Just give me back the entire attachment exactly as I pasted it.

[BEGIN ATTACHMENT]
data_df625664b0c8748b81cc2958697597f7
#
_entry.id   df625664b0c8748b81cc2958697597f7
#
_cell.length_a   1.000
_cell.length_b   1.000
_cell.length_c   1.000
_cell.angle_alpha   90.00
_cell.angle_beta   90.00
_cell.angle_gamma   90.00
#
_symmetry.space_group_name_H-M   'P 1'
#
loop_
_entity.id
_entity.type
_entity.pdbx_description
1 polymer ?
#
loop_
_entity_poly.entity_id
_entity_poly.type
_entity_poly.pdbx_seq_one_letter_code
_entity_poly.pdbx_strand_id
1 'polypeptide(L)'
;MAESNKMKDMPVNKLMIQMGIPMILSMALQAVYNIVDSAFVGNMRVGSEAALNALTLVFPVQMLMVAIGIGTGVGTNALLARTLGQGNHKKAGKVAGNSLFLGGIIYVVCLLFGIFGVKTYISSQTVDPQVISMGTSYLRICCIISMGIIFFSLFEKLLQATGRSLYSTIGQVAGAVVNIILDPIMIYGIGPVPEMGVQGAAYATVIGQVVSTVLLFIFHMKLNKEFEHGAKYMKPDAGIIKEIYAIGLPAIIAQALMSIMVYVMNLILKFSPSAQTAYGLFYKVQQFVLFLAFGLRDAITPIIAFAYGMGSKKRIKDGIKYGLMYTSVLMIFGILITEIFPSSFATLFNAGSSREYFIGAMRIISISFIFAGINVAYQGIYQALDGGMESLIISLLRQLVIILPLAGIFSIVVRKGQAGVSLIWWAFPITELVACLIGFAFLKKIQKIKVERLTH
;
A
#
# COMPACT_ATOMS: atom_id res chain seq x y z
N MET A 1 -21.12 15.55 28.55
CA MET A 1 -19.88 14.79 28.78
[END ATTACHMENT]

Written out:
data_df625664b0c8748b81cc2958697597f7
#
_entry.id   df625664b0c8748b81cc2958697597f7
#
_cell.length_a   1.000
_cell.length_b   1.000
_cell.length_c   1.000
_cell.angle_alpha   90.00
_cell.angle_beta   90.00
_cell.angle_gamma   90.00
#
_symmetry.space_group_name_H-M   'P 1'
#
loop_
_entity.id
_entity.type
_entity.pdbx_description
1 polymer ?
#
loop_
_entity_poly.entity_id
_entity_poly.type
_entity_poly.pdbx_seq_one_letter_code
_entity_poly.pdbx_strand_id
1 'polypeptide(L)'
;MAESNKMKDMPVNKLMIQMGIPMILSMALQAVYNIVDSAFVGNMRVGSEAALNALTLVFPVQMLMVAIGIGTGVGTNALLARTLGQGNHKKAGKVAGNSLFLGGIIYVVCLLFGIFGVKTYISSQTVDPQVISMGTSYLRICCIISMGIIFFSLFEKLLQATGRSLYSTIGQVAGAVVNIILDPIMIYGIGPVPEMGVQGAAYATVIGQVVSTVLLFIFHMKLNKEFEHGAKYMKPDAGIIKEIYAIGLPAIIAQALMSIMVYVMNLILKFSPSAQTAYGLFYKVQQFVLFLAFGLRDAITPIIAFAYGMGSKKRIKDGIKYGLMYTSVLMIFGILITEIFPSSFATLFNAGSSREYFIGAMRIISISFIFAGINVAYQGIYQALDGGMESLIISLLRQLVIILPLAGIFSIVVRKGQAGVSLIWWAFPITELVACLIGFAFLKKIQKIKVERLTH
;
A
#
# COMPACT_ATOMS: atom_id res chain seq x y z
N MET A 1 -21.12 15.55 28.55
CA MET A 1 -19.88 14.79 28.78